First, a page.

Alls I’m trying to do is defend the reputation of a dead man. King may well have been a 17th-century progressive, not a Mitt Romney prototype. (Assuming I’ve read King right, which maybe I haven’t.)

  7. There's no necessary contradiction between Smith and King – the former is vaguer and non-quantitative, and writes of political not financial status. No revolution happened in seventeenth century England in the sense which Marxists (all used) to give to the word.

  8. King puts on the credit side of his ledger everyone who has what used to be called an establishment (now called capital, I suppose) with their dependents; on the debit side, everyone who doesn't, with theirs. It's an account, not a programme.
    Both King and Laslett(esp. first ed.)are wonderful books.

  9. That explains King's ranking order; not by status, but by average income (owing to the establishment of) the family chief.

  10. 5371-

    Yes, you are right on all points. (I read the first edition of Laslett — only linked to the second because that was the only one I could find online.) Honestly, I just thought the parallel between King's categorization and Romney's was interesting. The post and my comments above are not really well thought out. Probably should have skipped this one.

  11. I'm very late to this–I've only just discovered this blog–but I don't know, it doesn't quite apply to King, but there's definitely an analogy to be made to 17th c. political thought more broadly. It's almost the norm for writers in the Tudor/Stuart period to suggest that the common people are basically unproductive. When Margaret Cavendish writes, "Men are not like Beasts, to Work to a General Profit, but like Drones, to Rob the Particular Labours in the Commonwealth; neither is it amongst Mankind as amongst Beasts, for amongst Beasts there are more Bees than Drones, but amongst Mankind there are more Drones, as I may say, than Bees, that is, there are more Unprofitable, than Good Commonwealths men," she's not referring to the nobility.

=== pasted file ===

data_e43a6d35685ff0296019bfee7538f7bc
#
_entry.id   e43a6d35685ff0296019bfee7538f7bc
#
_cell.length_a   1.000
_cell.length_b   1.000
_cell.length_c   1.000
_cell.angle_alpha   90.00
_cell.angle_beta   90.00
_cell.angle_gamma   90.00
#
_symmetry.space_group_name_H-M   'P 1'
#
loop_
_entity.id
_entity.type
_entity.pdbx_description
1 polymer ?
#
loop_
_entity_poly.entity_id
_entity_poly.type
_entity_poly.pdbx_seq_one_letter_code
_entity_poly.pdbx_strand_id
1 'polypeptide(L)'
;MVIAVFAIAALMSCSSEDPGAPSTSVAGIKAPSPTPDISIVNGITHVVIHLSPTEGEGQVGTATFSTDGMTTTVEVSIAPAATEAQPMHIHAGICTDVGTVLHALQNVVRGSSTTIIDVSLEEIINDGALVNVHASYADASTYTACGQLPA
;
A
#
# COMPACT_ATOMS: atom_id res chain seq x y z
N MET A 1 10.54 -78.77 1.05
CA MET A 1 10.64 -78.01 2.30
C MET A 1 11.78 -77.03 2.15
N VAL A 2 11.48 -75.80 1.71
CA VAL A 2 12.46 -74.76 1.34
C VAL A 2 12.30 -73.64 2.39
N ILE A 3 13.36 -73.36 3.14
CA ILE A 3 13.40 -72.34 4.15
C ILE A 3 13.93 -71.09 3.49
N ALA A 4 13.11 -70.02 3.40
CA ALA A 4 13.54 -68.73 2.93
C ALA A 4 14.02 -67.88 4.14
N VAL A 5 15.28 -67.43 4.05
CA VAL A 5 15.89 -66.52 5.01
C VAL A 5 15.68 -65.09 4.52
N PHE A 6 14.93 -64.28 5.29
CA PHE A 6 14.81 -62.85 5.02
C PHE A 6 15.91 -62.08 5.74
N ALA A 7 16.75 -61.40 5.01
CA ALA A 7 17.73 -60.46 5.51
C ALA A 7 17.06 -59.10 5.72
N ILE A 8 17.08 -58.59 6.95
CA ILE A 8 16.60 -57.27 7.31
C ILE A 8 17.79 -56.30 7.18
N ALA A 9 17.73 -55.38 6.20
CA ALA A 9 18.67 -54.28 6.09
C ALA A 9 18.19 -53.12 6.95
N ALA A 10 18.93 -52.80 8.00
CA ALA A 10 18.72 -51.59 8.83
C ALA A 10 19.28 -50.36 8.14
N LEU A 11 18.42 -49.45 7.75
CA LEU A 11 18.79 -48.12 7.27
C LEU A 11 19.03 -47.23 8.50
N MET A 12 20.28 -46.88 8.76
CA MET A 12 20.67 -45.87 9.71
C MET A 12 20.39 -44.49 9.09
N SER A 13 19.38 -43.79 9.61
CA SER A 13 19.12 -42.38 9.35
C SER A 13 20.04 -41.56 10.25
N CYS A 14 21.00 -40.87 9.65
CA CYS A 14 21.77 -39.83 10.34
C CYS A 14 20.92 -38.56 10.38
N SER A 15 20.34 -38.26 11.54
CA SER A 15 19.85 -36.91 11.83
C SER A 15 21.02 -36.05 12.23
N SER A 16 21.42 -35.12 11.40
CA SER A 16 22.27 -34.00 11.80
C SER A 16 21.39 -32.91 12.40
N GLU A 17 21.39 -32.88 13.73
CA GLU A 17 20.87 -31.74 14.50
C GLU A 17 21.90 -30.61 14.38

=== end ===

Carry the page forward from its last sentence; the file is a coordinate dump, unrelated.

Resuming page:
And re: Coriolanus: maybe even a more interestingly radical play than is typically supposed. The Shakespeare scholar Oliver Arnold reads it–convincingly–as a critique of the idea of representative government (the people are appointed tribunes in response to their demands during the play). "Here, then, is the truly radical message Coriolanus held for Shakespeare's audience: political representation dissolves the people, makes them nothing" (The Third Citizen, 199).

  12. +N. But surely the mindset isn't so hardto imagine. If the market efficiently prices everything (can we call it Market Calvinism?), and price=value=worth,then pay is proportional to contribution to society. It's an old yarn of economics: the only way to get ahead is by serving others. You can imagine some examples wherein working smarter –not harder–eally does contribute more. And wherein more educated (eg, doctor) does more good than less educated (eg, sandwich filler).

    I think the issues raised are quite serious, possibly meriting more attention than eg DSGE.

  13. The problems with hiring anarmy were covered in Discourses on Livy, but I think the answer to where the seamen would come from is, at least partially, low-wage (or slave) foreigners. I think Carnegie or similar time/fortune said paying his workers more would just leead to them consuming more alcohol at the margins, nothing of great public value. (Another great question!) I guess the carousal viewpoint of common sailors might have informed their ranking.

    It's strange that spiritual leaders are ranked below temporal, as are clergy below gentlemen.